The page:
What does it take to be a star in the Ultimate Fighting Championship? Not just to headline pay per views or grace the cover of FIGHT! Magazine, but to really draw money, to have a name large enough to make a difference at the box office. Whatever it is, Jon Jones doesn't have it yet, drawing a measly 415,000 buys for UFC 128 in New Jersey.
The New York media, the glowing write ups on MMA websites, the reality television special - none of it was enough. It goes to show something wrestling and boxing promoters have known for years: creating a money drawing star is as much art (and luck) as it is science. Jon Jones may end up being the next big thing. But he may not. If he makes it, historically these are the factors that will be the G.W. Bush's- the deciders:
1. Bad Boy Presence: If you look at the top draws in the history of this sport one thing stands out: besides Georges St. Pierre, none have been wholesome good guys. That's the model the UFC is pushing for Jones. He's constantly telling us how humble he is. Commentators can't get enough of how clean cut and articulate his interviews are. If he talks trash on Twitter, breaks up a united team, or changes management multiple times in a brief career - hey, he's just young and still learning.
What's interesting about the insistence that Jones is the good guy, when all signs point to the opposite being true, is that the "good guy" just doesn't work in MMA. Fans are watching cage fighting, not auditioning a guy to date their sister. They want violence, testosterone, anger and fear. From Ken Shamrock, to Tito Ortiz, to Chuck Liddell, to Brock Lesnar, the top historical draws have been bad boys, men with an edge. St. Pierre stands alone as the exception (and part of his box office appeal involves his intensely partisan Canadian fans).
Every other lovable, apple pie eating hero who has been pushed to the moon by the UFC brass has failed to make a huge dent. American hero Randy Couture has been an average draw. School teacher Rich Franklin hasn't even hit average - he's the pay per view Mendoza line. Matt Hughes, when he played the humble farm boy, performed so poorly at the box office that Lorenzo Fertitta considered selling the company.
Jones should embrace his inner diva. He's the best and he knows it. There's nothing wrong with that. It didn't stop Michael Jordan or Peyton Manning from selling sneakers and televisions - and it won't stop Jones on Madison Avenue. But a fake humble act and a steadfastly boring facade? That will be a killer. Time to let the id run free; making things interesting is the first step.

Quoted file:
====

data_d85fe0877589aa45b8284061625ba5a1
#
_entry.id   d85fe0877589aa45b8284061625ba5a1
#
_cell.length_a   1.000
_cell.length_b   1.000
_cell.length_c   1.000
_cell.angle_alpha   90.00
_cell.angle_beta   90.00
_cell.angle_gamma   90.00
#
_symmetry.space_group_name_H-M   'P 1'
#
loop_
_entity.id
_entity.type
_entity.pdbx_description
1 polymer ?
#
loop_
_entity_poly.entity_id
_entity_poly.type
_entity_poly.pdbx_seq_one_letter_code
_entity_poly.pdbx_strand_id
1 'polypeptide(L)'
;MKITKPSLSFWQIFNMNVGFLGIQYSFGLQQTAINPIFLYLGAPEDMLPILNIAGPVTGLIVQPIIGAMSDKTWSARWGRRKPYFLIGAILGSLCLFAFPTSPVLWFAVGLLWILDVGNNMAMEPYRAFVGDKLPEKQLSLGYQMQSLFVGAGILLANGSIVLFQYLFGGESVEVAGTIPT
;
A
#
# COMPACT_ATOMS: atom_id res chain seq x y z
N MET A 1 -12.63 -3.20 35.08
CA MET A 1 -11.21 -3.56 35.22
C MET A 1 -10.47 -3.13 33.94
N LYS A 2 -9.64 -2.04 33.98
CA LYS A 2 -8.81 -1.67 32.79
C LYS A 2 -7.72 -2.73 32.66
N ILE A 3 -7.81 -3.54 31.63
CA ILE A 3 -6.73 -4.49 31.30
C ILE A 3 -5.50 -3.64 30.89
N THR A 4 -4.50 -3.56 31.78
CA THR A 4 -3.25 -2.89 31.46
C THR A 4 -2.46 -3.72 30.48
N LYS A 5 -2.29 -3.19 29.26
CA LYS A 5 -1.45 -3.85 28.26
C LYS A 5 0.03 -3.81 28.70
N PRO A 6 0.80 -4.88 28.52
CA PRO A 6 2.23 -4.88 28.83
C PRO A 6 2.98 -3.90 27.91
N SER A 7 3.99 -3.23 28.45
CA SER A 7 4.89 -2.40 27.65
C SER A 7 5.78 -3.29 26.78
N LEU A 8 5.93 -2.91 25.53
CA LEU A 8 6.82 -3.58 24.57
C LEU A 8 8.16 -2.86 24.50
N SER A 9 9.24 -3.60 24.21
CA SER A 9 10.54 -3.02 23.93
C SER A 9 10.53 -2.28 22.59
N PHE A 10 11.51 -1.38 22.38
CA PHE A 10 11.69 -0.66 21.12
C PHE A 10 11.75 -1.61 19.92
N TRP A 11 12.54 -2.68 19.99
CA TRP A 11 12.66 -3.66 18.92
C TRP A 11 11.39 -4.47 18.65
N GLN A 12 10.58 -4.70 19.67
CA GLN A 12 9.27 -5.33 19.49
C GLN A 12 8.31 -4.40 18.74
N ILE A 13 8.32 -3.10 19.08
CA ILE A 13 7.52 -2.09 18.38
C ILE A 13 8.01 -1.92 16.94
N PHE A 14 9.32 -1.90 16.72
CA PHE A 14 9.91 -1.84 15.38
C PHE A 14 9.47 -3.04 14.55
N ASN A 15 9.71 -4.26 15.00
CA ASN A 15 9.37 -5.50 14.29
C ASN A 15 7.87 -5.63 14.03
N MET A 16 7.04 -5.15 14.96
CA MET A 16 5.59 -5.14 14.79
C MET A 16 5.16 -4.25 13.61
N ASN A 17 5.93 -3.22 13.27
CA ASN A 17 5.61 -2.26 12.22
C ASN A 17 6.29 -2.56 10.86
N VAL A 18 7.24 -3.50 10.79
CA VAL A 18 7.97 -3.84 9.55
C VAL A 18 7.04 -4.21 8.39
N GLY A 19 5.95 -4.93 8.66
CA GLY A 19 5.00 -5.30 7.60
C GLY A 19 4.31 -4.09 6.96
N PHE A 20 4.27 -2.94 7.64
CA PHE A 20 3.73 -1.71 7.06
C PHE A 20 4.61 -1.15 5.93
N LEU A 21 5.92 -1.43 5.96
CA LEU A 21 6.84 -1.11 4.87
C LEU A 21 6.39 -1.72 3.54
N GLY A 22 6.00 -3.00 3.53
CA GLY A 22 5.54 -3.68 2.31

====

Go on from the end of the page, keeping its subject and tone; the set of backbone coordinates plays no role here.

2. The Ultimate Fighter: History tells us that the UFC's seminal reality television show is a true starmaker. Before TUF, Hughes was the greatest fighter in the sport, but one they couldn't get people to pay a red cent for. The shows he headlined did a third or sometimes even a quarter of the business Tito Ortiz did - despite Hughes being widely respected as the best fighter in the promotion. It was only after he let his true colors shine on The Ultimate Fighter that Hughes became a fighter fans found worth caring about.
Former Bloody Elbow contributor Mike Rome says fighters become draws by beating stars. That's certainly a piece of it and you can't make it to the top without winning regularly. But reality television is also seemingly a necessary component. Sure, St. Pierre became a star in the insular world of MMA by beating Hughes for the belt. But at the box office, his main events trailed behind Liddell, Couture, and even Ortiz. It was only after a reality TV special called Primetime highlighting his second fight with B.J. Penn that St. Pierre's star really started to shine. There was no stopping him after that - he hasn't drawn less than 770,000 buys since, becoming one of the UFC's most consistent performers.
3. Feuds:St. Pierre's star turn on reality television highlights another important lesson - feuds sell tickets. Some fans find them corny, distasteful, too reminiscent of pro wrestling. But money talks. From UFC 40 when Tito Ortiz and Ken Shamrock blew Zuffa's previous PPV record out of the water, to UFC 61 when they did it again, grudges have been big business. Zuffa caught on quickly. Ortiz-Liddell II at UFC 66 set what appeared to be an unbreakable record with an intense grudge - until Lesnar-Frank Mir II lapped it with their own hate-fest. Rashad Evans and Quinton Jackson became the third all time best selling fight based on incredible heat and tension. With no title on the line, hatred alone propelled the fight into the PPV stratusphere.
That's what gives me great hope for Jones. His upcoming fight with Evans has the potential to be a grudge for the ages. Former training partners collide, a veteran betrayed by the young fighter he took under his wing, a family torn asunder. It's a great story - one that will draw money if played right. Jones has the ingredients here to be a star. He just has to be willing to play the cards he's been dealt, even if that means he has to play the bad guy.